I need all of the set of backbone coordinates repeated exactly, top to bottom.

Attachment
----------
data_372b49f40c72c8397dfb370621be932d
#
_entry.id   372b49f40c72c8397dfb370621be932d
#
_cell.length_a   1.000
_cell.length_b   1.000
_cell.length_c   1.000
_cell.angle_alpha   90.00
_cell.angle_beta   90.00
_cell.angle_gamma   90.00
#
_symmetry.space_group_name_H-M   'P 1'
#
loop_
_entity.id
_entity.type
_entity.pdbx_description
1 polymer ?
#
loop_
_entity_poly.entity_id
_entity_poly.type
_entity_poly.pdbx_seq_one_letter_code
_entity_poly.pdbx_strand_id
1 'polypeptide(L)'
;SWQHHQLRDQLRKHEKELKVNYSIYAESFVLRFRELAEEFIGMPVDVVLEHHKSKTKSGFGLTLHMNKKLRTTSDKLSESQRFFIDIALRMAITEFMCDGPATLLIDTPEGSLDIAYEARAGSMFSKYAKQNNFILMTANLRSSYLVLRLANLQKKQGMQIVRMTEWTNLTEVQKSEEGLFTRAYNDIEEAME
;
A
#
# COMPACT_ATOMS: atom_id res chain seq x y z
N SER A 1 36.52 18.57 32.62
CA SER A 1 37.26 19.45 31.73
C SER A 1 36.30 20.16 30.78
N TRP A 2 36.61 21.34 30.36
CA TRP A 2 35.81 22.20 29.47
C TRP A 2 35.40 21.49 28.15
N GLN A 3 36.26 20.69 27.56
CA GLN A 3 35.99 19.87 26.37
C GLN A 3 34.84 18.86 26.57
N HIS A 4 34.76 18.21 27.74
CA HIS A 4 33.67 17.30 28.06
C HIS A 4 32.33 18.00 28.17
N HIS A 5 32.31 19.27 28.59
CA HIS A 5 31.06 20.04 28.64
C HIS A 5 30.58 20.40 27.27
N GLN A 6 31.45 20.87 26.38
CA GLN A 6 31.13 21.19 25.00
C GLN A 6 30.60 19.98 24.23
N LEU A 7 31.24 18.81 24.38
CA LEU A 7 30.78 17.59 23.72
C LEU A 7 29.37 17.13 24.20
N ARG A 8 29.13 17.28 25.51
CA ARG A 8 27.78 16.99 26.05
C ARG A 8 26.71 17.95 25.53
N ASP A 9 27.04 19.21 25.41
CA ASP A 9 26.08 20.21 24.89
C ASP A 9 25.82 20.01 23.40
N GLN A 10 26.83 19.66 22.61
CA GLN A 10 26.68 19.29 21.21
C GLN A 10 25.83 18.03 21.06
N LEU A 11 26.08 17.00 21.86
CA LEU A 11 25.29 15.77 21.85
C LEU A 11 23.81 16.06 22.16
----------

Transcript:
data_372b49f40c72c8397dfb370621be932d
#
_entry.id   372b49f40c72c8397dfb370621be932d
#
_cell.length_a   1.000
_cell.length_b   1.000
_cell.length_c   1.000
_cell.angle_alpha   90.00
_cell.angle_beta   90.00
_cell.angle_gamma   90.00
#
_symmetry.space_group_name_H-M   'P 1'
#
loop_
_entity.id
_entity.type
_entity.pdbx_description
1 polymer ?
#
loop_
_entity_poly.entity_id
_entity_poly.type
_entity_poly.pdbx_seq_one_letter_code
_entity_poly.pdbx_strand_id
1 'polypeptide(L)'
;SWQHHQLRDQLRKHEKELKVNYSIYAESFVLRFRELAEEFIGMPVDVVLEHHKSKTKSGFGLTLHMNKKLRTTSDKLSESQRFFIDIALRMAITEFMCDGPATLLIDTPEGSLDIAYEARAGSMFSKYAKQNNFILMTANLRSSYLVLRLANLQKKQGMQIVRMTEWTNLTEVQKSEEGLFTRAYNDIEEAME
;
A
#
# COMPACT_ATOMS: atom_id res chain seq x y z
N SER A 1 36.52 18.57 32.62
CA SER A 1 37.26 19.45 31.73
C SER A 1 36.30 20.16 30.78
N TRP A 2 36.61 21.34 30.36
CA TRP A 2 35.81 22.20 29.47
C TRP A 2 35.40 21.49 28.15
N GLN A 3 36.26 20.69 27.56
CA GLN A 3 35.99 19.87 26.37
C GLN A 3 34.84 18.86 26.57
N HIS A 4 34.76 18.21 27.74
CA HIS A 4 33.67 17.30 28.06
C HIS A 4 32.33 18.00 28.17
N HIS A 5 32.31 19.27 28.59
CA HIS A 5 31.06 20.04 28.64
C HIS A 5 30.58 20.40 27.27
N GLN A 6 31.45 20.87 26.38
CA GLN A 6 31.13 21.19 25.00
C GLN A 6 30.60 19.98 24.23
N LEU A 7 31.24 18.81 24.38
CA LEU A 7 30.78 17.59 23.72
C LEU A 7 29.37 17.13 24.20
N ARG A 8 29.13 17.28 25.51
CA ARG A 8 27.78 16.99 26.05
C ARG A 8 26.71 17.95 25.53
N ASP A 9 27.04 19.21 25.41
CA ASP A 9 26.08 20.21 24.89
C ASP A 9 25.82 20.01 23.40
N GLN A 10 26.83 19.66 22.61
CA GLN A 10 26.68 19.29 21.21
C GLN A 10 25.83 18.03 21.06
N LEU A 11 26.08 17.00 21.86
CA LEU A 11 25.29 15.77 21.85
C LEU A 11 23.81 16.06 22.16